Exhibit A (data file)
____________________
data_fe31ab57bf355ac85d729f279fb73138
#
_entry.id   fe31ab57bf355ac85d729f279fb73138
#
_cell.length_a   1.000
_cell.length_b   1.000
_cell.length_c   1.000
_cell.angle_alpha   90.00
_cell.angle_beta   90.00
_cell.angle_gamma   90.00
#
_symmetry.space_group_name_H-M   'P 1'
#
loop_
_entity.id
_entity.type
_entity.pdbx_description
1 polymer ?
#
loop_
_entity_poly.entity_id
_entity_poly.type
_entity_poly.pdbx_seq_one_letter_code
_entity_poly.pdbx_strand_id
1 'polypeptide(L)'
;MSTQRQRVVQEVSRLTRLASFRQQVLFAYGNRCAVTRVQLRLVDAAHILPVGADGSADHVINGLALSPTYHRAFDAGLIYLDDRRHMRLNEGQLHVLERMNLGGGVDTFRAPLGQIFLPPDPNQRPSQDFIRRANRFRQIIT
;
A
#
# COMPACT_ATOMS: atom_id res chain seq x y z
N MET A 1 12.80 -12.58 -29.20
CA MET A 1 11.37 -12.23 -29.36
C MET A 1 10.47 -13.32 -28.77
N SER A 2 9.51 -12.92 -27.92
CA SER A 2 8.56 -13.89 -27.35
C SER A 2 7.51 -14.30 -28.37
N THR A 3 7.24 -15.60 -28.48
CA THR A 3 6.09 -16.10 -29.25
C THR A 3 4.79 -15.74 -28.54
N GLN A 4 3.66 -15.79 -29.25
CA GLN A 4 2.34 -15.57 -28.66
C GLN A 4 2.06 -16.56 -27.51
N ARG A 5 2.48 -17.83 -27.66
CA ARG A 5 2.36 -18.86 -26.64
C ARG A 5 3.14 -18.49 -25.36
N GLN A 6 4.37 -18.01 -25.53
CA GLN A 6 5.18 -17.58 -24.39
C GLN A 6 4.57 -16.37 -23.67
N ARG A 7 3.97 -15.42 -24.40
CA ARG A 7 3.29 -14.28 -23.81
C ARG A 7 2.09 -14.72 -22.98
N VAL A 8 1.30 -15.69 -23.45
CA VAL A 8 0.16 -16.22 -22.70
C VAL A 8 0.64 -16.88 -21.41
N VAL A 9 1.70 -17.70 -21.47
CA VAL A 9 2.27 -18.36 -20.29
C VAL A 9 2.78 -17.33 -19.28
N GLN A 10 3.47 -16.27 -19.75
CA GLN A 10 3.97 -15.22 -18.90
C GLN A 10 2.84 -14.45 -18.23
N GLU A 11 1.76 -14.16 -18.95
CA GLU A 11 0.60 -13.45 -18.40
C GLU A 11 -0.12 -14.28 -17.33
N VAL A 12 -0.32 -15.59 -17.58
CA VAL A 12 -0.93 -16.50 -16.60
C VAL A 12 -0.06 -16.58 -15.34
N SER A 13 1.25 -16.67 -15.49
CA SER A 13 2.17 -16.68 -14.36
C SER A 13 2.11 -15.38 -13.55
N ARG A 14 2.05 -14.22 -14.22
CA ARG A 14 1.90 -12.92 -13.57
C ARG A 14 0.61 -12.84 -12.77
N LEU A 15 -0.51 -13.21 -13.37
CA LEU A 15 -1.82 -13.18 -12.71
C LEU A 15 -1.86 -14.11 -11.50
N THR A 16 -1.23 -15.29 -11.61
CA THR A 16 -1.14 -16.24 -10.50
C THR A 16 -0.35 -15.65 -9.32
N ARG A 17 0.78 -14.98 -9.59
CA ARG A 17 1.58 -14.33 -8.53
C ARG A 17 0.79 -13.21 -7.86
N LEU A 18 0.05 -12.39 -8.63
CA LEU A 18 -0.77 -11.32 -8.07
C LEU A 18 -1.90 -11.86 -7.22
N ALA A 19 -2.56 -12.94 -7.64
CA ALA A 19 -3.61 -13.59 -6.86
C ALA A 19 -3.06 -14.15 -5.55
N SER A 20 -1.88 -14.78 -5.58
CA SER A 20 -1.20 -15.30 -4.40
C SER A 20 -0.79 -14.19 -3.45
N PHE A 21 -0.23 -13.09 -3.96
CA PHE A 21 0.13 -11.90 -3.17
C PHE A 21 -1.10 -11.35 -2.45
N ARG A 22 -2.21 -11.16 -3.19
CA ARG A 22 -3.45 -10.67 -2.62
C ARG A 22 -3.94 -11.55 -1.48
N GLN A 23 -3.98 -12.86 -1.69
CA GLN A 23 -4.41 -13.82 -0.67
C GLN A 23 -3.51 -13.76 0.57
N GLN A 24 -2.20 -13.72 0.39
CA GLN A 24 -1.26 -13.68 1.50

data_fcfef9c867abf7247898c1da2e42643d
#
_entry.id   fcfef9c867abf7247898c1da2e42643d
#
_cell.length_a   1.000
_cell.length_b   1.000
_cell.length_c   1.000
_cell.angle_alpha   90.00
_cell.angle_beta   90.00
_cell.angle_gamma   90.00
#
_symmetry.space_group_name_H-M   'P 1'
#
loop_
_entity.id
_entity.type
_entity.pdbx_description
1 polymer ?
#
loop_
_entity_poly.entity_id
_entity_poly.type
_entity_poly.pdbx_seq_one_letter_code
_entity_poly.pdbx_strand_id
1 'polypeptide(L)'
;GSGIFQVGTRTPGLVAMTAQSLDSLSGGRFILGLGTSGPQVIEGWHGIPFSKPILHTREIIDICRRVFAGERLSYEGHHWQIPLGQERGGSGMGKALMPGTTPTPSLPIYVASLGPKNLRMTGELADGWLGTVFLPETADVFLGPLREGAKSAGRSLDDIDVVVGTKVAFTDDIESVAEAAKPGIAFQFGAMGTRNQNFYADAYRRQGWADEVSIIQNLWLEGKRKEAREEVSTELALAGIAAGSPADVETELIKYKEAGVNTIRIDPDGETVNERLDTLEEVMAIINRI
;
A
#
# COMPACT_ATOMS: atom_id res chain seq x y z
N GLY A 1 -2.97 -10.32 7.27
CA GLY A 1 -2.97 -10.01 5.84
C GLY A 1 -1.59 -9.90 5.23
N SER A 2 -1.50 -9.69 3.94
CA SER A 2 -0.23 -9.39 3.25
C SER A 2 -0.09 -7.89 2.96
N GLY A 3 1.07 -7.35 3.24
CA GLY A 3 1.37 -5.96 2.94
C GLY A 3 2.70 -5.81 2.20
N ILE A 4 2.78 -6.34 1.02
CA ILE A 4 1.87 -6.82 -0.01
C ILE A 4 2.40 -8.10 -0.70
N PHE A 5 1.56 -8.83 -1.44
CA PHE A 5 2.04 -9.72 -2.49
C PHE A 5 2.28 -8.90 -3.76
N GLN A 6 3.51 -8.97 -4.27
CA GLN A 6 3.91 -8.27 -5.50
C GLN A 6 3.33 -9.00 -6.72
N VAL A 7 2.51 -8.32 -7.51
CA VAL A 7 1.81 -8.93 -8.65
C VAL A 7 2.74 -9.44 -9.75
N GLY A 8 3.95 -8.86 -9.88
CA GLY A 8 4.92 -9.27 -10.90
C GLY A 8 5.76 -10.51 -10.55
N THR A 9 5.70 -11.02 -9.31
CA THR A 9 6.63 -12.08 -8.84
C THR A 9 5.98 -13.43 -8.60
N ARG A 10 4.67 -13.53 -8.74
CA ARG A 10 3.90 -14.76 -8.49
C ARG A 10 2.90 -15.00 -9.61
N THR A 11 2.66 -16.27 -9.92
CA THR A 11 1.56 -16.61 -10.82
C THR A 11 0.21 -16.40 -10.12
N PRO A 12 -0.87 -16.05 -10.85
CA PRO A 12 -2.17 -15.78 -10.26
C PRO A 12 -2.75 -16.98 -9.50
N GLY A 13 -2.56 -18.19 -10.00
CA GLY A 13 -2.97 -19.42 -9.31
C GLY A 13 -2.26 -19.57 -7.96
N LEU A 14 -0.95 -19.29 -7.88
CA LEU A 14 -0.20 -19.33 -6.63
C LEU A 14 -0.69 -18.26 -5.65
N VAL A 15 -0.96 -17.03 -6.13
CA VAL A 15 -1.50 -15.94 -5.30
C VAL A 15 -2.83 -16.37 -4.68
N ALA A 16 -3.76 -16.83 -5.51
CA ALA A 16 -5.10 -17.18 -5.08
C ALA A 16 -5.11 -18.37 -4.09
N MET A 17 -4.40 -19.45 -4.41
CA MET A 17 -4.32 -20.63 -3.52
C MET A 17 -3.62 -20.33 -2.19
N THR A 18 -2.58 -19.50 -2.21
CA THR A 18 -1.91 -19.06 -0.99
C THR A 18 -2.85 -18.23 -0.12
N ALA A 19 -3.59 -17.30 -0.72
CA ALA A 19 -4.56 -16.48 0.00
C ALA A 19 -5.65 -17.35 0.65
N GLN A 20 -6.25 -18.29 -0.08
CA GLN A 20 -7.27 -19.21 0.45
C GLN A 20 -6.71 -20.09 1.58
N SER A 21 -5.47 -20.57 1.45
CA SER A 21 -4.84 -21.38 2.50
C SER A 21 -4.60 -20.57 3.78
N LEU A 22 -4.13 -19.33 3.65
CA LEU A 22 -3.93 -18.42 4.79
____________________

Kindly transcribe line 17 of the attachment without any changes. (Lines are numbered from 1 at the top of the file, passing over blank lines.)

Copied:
_entity.pdbx_description